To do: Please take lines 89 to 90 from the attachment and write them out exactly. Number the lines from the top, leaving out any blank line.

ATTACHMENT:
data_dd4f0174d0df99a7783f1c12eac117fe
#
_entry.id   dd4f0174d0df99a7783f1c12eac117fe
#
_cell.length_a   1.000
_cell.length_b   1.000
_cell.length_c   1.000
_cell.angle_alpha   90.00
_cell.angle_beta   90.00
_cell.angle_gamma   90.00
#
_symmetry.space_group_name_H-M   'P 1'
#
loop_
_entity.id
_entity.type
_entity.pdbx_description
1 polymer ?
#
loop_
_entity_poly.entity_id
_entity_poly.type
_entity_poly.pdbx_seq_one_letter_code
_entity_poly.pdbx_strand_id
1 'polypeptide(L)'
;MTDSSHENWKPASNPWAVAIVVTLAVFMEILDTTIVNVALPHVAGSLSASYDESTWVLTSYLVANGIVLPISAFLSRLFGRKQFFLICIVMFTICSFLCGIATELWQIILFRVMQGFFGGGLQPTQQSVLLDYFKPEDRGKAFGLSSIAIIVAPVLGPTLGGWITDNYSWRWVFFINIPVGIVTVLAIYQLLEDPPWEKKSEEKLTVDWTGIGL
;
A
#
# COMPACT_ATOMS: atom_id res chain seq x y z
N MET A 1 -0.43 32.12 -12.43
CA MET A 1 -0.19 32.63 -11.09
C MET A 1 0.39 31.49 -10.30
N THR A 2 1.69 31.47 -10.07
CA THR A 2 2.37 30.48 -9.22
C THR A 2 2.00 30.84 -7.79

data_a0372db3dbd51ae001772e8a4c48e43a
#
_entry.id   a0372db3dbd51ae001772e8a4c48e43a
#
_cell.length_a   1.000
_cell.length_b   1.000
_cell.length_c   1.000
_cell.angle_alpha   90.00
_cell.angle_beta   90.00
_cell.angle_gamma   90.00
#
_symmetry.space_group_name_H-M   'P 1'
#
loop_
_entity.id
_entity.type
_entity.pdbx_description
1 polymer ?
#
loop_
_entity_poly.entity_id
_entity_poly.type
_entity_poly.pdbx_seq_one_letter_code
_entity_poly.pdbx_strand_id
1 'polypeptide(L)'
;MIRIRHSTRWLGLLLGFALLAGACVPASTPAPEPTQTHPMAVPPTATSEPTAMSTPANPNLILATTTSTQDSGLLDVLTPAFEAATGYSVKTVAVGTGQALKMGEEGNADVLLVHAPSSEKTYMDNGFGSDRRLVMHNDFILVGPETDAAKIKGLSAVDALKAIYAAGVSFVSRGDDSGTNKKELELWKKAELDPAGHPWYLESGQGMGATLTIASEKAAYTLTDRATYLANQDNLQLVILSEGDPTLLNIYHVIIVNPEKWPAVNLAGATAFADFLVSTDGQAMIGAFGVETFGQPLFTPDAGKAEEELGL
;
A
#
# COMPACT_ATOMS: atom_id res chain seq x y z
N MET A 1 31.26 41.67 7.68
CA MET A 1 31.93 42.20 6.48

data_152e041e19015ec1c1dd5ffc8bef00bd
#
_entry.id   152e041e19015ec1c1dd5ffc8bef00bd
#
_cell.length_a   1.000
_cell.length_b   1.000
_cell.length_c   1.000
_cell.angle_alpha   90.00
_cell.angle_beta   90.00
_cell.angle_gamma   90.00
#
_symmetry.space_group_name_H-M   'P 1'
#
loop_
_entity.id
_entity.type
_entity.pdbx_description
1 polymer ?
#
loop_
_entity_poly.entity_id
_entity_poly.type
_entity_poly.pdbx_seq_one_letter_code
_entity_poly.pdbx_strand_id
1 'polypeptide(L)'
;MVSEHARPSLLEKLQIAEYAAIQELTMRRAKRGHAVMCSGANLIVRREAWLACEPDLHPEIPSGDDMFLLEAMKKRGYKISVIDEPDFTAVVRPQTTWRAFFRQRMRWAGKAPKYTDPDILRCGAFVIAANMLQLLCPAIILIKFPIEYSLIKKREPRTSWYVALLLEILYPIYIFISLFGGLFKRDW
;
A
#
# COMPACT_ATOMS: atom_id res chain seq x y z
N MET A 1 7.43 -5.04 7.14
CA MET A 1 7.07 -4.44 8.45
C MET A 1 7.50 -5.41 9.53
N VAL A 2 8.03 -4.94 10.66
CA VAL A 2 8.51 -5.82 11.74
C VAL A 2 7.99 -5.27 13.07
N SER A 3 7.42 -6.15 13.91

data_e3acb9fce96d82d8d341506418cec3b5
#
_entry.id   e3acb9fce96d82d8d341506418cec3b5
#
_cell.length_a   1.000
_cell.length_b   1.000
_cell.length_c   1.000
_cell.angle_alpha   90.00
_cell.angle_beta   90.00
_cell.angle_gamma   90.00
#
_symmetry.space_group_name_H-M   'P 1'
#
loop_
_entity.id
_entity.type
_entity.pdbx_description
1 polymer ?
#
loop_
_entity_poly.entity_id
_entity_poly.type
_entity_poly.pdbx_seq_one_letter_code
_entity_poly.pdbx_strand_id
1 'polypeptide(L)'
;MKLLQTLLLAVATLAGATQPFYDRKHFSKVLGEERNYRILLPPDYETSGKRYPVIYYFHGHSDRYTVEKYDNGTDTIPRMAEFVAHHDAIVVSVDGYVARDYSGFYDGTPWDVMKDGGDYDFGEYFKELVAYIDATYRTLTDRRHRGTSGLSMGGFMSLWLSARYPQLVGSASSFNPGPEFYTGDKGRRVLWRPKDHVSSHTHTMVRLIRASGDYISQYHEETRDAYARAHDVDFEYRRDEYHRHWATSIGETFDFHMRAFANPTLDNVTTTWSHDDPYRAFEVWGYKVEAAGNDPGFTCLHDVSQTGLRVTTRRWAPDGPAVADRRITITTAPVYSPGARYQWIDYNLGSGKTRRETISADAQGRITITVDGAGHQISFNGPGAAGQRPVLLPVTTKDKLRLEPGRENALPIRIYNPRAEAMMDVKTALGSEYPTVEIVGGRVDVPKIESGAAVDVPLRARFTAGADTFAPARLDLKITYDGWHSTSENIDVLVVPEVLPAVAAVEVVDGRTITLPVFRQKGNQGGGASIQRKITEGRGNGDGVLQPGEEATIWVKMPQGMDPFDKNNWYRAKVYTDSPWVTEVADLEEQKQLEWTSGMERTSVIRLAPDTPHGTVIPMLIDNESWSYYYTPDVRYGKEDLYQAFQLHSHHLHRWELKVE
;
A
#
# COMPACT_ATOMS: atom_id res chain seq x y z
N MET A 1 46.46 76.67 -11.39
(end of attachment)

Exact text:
_entity_poly.entity_id
_entity_poly.type